By all accounts, the court’s decision to pursue a war crimes trial against a current head of state is an important historical precedent for the cause of international justice. If the decision makes even one other person in power control the impulse to quash dissent with violence, it will have been worthwhile. Few think, of course, that Bashir will be taken into custody any time soon. Sudan is not party to the Rome Statute creating the ICC, and even UN Security Council Resolution 1593, which referred the Darfur matter to the court in 2005, says that Khartoum has “no obligation under the Statute.” The real debate pertaining to Sudan at the moment is whether this indictment will actually be useful in forwarding peace negotiations and ending the war in Darfur. Human rights organizations and other proponents of the ICC option, including Bishop Desmond Tutu, cite the heightened pressure that Khartoum will presumably now feel to resolve the conflict through political rather than military means. On the other hand, critics, including the African Union and the Arab League, argue that Bashir’s incentive to resume peace talks will be reduced.
What is missing in this debate is the question of how to bring about a durable resolution to the Darfur crisis in the long term. Bashir, after all, is a single leader among many others responsible for the mass murders in Darfur. The problem for Sudan, and for the people of Darfur, is much larger than the president. His arrest — should it transpire — would be a first step toward achieving a semblance of justice for the thousands murdered at his behest. But even trial and punishment for Bashir would not temper the authoritarian nature of the regime in Khartoum or halt the horrific violence against the Darfuri people. What is needed is vigorous international diplomacy to boost the prospects of clean elections in 2009 and to extend the provisions of Khartoum’s peace deal with the rebels in the south to the rest of the country.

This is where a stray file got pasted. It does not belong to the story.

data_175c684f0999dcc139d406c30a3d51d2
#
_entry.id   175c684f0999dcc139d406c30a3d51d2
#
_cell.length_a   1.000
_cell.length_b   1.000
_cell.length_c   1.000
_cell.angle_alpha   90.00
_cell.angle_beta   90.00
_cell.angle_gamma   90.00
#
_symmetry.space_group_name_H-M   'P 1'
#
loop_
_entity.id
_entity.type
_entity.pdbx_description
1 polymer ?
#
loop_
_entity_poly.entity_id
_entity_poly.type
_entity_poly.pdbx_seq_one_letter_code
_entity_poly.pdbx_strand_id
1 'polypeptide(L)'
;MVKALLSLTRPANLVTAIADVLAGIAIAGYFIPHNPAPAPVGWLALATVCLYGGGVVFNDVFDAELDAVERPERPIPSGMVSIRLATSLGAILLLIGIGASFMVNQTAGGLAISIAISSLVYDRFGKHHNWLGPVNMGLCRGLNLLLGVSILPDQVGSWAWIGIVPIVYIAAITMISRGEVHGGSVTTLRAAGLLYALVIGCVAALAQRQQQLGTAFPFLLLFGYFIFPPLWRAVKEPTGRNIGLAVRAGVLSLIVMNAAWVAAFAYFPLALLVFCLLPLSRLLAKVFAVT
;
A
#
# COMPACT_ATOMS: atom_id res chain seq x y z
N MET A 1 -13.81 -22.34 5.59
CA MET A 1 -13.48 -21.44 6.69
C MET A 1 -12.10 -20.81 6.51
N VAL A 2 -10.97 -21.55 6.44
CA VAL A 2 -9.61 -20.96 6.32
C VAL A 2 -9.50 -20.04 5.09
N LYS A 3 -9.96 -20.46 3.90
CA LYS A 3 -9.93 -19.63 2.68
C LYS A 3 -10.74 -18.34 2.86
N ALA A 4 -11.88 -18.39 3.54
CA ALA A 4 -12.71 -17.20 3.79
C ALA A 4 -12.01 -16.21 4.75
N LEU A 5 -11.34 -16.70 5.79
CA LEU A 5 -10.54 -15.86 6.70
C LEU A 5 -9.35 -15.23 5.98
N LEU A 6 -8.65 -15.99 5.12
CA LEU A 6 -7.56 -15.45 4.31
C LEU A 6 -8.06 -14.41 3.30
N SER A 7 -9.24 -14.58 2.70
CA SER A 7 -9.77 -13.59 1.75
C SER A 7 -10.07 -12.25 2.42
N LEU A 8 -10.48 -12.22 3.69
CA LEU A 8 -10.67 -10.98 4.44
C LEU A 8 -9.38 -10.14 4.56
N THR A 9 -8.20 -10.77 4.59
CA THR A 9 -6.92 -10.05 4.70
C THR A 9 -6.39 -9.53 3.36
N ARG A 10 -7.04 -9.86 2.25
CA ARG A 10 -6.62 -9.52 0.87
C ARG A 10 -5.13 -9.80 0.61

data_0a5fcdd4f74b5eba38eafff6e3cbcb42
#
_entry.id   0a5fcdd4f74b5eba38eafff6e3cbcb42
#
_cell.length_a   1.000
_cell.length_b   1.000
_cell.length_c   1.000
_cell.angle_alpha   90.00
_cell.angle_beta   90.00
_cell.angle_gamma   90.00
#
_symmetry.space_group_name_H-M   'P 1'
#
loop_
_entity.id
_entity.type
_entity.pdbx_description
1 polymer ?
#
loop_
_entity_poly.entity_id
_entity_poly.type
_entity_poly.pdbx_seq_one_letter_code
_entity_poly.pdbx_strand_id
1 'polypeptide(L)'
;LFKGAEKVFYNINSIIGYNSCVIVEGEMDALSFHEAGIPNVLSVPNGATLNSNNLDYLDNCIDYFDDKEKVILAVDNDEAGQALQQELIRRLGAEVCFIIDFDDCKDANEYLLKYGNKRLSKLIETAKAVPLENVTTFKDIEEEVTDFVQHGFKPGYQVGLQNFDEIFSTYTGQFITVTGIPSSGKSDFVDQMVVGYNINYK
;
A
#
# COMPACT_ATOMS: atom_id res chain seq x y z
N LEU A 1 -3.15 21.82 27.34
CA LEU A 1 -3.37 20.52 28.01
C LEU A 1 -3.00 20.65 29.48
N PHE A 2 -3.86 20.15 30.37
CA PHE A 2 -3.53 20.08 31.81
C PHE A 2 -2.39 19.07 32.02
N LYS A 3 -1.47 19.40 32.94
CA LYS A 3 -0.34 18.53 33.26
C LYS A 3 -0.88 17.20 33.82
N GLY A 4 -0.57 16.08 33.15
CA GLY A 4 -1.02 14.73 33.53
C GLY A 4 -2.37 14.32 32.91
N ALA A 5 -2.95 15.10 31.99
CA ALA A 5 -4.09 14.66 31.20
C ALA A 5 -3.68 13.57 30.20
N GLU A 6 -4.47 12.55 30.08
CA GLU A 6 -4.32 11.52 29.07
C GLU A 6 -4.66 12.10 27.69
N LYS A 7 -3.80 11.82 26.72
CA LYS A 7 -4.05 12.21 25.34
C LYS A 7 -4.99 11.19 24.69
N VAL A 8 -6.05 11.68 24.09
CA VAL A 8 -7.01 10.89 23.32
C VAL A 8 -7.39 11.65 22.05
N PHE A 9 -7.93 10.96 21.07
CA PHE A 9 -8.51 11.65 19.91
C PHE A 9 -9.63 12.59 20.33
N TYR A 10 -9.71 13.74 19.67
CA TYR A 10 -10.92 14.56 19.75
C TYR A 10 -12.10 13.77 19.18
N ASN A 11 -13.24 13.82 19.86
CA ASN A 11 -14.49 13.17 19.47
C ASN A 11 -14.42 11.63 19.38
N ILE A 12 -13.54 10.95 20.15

Deflecting the Outrage
The level of the violence is down from the plateau it reached from 2004, when former Secretary of State Colin Powell famously labeled the regime’s counterinsurgency “genocide,” to May 5, 2006, when Khartoum signed the Darfur Peace Agreement in the Nigerian town of Abuja. Starting in 2003, unwilling to accede to rebel demands for greater autonomy, Khartoum organized and armed bands of “horsemen with guns” (janjaweed) to wage a scorched-earth campaign in Darfur, while warplanes of the Sudanese air force bombed and strafed indiscriminately. The revolt has not yet been quelled, and the toll upon civilians has been appalling. According to (possibly conservative) UN estimates, the war has taken over 300,000 lives and displaced over 2.7 million people, many of whom languish in refugee camps in neighboring Chad or equally squalid tent cities for the internally displaced. Nor has the violence abated after the 2006 accord, despite Bashir’s October 2008 statement, “There are no problems and life is very normal.” Fighting between government-backed militias and rebels, as well as among rebel groups, killed well over 1,000 people in 2008, and UN Secretary-General Ban Ki-Moon said an additional 230,000 people were displaced between January and October. UN figures for 2008 also show escalating attacks on humanitarian aid workers, with 11 staffers killed and 36 wounded.
For a long time, Khartoum denied any role in the depredations of the janjaweed, ascribing reports of violence to tribal disputes. But extensive eyewitness testimony, and government documents obtained by Human Rights Watch in 2004, proves definitively that the militia raids were ordered by the regime. The previous year, the regime had released from “house arrest” one Musa Hilal, leader of thuggish precursor gangs to the janjaweed, and directed him to muster the troops. Khartoum’s next strategy for deflecting the growing international outrage over Darfur was to scoff at it, pledging to ignore any attempt to bring the tools of international justice to bear. It was no careless clerical error when the regime switched the portfolio of Ahmad Haroun, one of the two figures indicted by Ocampo in 2007, from minister of interior to minister of state for humanitarian affairs.